Finally, Hood is only turning 26 this year and just entering his prime. Yes, most of his advancements in skill should have occurred by now, but there is still room and time for him to grow as a player. After all, if he puts in the work, there is no reason why his game can’t progress every year he plays considering his play style isn’t necessarily dependent on the hyper athleticism many wings exhibit.
The Case Against Rodney Hood:
Now, those shooting numbers almost make you forget how completely irrelevant they were when the playoffs rolled around. When the pressure was on and LeBron was busy dragging 14 other players through the playoffs to another Finals appearance, Hood was busy bricking three after three after three. He shot only 4 for 24 from distance and largely completely disappeared when the Cavaliers needed him most. Possibly the biggest factor working against Hood is his seeming inability to produce in these high pressure situations.
We all remember when Hood refused to enter the game during garbage time at the end of Game 4 against the Toronto Raptors. And while it eventually came out that his decision to refuse to enter the game was more out of dissatisfaction with himself rather than the team, his mental fortitude is clearly an issue. I don’t know if it is a result of anxiety issues like those Kevin Love has been outspoken about recently, if he was just mentally and physically exhausted from being a new father to twins (this would wreck any of us), or if he just lost all confidence in his game, but the result was a playoff performance that was extremely wanting.
Rodney Hood refused to enter the game when summoned in the fourth quarter Monday, angering a number of teammates, according to multiple sources. It was the only blemish on an otherwise impressive series sweep for the Cavs. Final Thoughts from the Qhttps://t.co/wcMQ8q0L58
— Jason Lloyd (@JasonLloydNBA) May 8, 2018
Rodney Hood looks the part of an NBA player, his jumper is so smooth he puts soft-serve ice cream to shame, but for whatever reason, Hood plays with no oomph. He has the tools to be successful but can’t get himself to that next level. It shows clearly on the defensive end. Unfortunately, Hood’s wingspan is only about 6’8″ and a bit lacking as far as the NBA is concerned. Instead of making up for that in defensive instinct or effort, Hood seems content to just exist on the defensive end of the court. In the 2017-18 season he averaged just under a steal per game with 0.8 and only 0.2 blocks per game. Seriously, someone of his size can average 0.2 blocks per game by just putting his hands up and playing tight defense. With just the smallest bit of defensive instincts or effort, one would hope a serviceable wing could average at least half a block a game. By comparison, Mario Chalmers averaged more blocks per game than Hood. And while we’re at it, Chalmers averaged more steals as well. He finished the 2017-18 season with a Defensive Rating of 108.6 and was worse once traded to Cleveland as he finished here with a 111.3 rating. He also finished the season ranked 246th in defensive win shares with only 0.02. That’s three spots below Swaggy P…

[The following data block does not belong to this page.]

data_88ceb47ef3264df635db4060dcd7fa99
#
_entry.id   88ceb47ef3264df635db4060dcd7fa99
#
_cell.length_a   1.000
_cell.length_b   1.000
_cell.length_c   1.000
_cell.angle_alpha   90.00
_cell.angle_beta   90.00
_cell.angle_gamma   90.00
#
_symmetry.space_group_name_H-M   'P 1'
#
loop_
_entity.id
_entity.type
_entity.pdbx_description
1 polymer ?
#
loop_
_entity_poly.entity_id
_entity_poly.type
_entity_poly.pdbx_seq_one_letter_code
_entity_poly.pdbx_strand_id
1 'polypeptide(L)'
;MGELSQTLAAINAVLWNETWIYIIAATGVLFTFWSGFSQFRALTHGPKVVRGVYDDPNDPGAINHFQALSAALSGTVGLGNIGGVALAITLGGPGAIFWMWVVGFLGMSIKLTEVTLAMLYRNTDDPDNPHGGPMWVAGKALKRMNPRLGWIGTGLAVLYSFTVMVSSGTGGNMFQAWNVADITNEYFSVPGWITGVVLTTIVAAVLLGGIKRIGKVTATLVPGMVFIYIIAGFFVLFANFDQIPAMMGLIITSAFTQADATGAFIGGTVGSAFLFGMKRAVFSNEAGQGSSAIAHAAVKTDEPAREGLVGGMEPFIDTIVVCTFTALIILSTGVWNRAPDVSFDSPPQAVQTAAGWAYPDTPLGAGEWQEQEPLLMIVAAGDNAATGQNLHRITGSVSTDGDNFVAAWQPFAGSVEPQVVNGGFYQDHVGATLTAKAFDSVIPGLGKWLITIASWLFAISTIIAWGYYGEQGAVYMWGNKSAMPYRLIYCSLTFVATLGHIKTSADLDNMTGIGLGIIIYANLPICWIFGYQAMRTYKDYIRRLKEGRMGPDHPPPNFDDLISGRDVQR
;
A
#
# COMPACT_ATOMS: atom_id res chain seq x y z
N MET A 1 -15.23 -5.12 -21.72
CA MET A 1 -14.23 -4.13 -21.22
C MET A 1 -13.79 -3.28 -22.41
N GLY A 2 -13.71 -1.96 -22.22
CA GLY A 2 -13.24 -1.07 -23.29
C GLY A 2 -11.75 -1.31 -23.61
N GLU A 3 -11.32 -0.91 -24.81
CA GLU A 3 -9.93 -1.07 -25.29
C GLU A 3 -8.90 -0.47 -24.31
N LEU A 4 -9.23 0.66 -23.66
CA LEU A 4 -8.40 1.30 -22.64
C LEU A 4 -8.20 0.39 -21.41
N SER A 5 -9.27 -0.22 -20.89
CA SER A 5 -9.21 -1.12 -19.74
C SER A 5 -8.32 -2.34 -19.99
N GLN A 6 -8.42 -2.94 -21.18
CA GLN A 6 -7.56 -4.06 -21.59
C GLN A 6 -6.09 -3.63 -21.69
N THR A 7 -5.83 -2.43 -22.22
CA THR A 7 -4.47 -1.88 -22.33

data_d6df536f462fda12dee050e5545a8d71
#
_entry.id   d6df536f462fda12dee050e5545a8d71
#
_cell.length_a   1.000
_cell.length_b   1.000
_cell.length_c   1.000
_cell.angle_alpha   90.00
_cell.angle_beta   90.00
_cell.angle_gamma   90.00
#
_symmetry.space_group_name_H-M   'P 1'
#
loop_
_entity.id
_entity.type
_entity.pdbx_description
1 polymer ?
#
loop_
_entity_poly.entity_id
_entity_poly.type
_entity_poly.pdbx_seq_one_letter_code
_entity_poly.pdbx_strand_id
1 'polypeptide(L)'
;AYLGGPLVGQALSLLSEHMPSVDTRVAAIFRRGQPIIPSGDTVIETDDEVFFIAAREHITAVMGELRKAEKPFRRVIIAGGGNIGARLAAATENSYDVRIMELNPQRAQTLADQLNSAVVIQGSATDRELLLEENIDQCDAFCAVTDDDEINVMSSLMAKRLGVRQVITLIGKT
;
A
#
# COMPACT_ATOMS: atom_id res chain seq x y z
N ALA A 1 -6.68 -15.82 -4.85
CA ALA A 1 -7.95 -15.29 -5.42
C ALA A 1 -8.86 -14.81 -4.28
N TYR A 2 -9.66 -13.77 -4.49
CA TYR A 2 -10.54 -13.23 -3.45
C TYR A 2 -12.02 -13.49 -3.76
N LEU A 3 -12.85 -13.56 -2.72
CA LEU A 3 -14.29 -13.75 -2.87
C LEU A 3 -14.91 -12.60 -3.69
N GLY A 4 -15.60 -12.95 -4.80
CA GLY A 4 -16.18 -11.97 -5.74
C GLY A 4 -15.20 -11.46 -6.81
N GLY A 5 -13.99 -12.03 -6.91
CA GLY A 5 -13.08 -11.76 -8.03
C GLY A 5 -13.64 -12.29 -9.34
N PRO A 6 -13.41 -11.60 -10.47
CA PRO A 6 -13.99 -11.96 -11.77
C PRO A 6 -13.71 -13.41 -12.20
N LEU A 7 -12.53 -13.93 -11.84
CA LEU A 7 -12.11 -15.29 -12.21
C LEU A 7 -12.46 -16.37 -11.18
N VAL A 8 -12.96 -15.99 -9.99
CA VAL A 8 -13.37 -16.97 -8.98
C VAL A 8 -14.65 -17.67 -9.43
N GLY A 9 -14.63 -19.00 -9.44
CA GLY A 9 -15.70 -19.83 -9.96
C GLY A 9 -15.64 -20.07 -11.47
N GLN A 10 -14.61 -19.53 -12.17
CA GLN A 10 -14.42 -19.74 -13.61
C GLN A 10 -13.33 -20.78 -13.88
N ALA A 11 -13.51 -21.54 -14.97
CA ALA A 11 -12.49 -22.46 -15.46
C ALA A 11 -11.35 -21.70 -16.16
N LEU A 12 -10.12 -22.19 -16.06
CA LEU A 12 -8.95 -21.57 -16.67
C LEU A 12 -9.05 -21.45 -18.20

His less than stellar performances extend beyond defense however, as he doesn’t rebound (he averaged 2.8 last season) and doesn’t generate that many assists, averaging 1.6 per game last season. So while his shot is stellar, he’s mediocre or below in almost every other facet of the game. That includes the mental aspect. Sports journalists, and especially ex-players, love to talk about a player’s “killer instinct”. The Cult of Kobe often cites this intangible aspect of Bryant’s game when trying to leverage his prowess against LeBron’s. We hear about it rather frequently but there isn’t really a way to measure it. Luckily, we don’t need any measuring tools to figure out that Hood doesn’t really have that “killer instinct”. He looks downright passive on the court. Even when he is incredibly effective on the court, his game just doesn’t scream domination and I don’t think it ever will, regardless of what team he’s on.
Despite what looks like a strong case against Hood, I’m actually for keeping him… for now. Let me explain. I don’t get too excited when I think about the possibility of actively tanking. I know my fellow writer Nate Smith loathes it. I also hate the idea of losing our pick next season to Atlanta just to get knocked out in the first round of the playoffs or miss them all together. Where I’m going with this is that Hood gives Cleveland empty stats and in this circumstance, that’s a good thing. The Cavs should keep Hood on his qualifying offer, assuming nobody swoops in with a bigger one in the meantime, and hope Hood improves with this new King-less environment. Koby Altman needs to allow him to show off on the offensive end and earn back some of his value then trade him at the deadline for all he’s worth. In this case, we get to watch guys try hard on the court all season while ultimately netting the Cavaliers very few wins. This is the ideal situation for those of us who are opposed to tanking. And hey, maybe Hood surprises us all and finally takes the next step this season.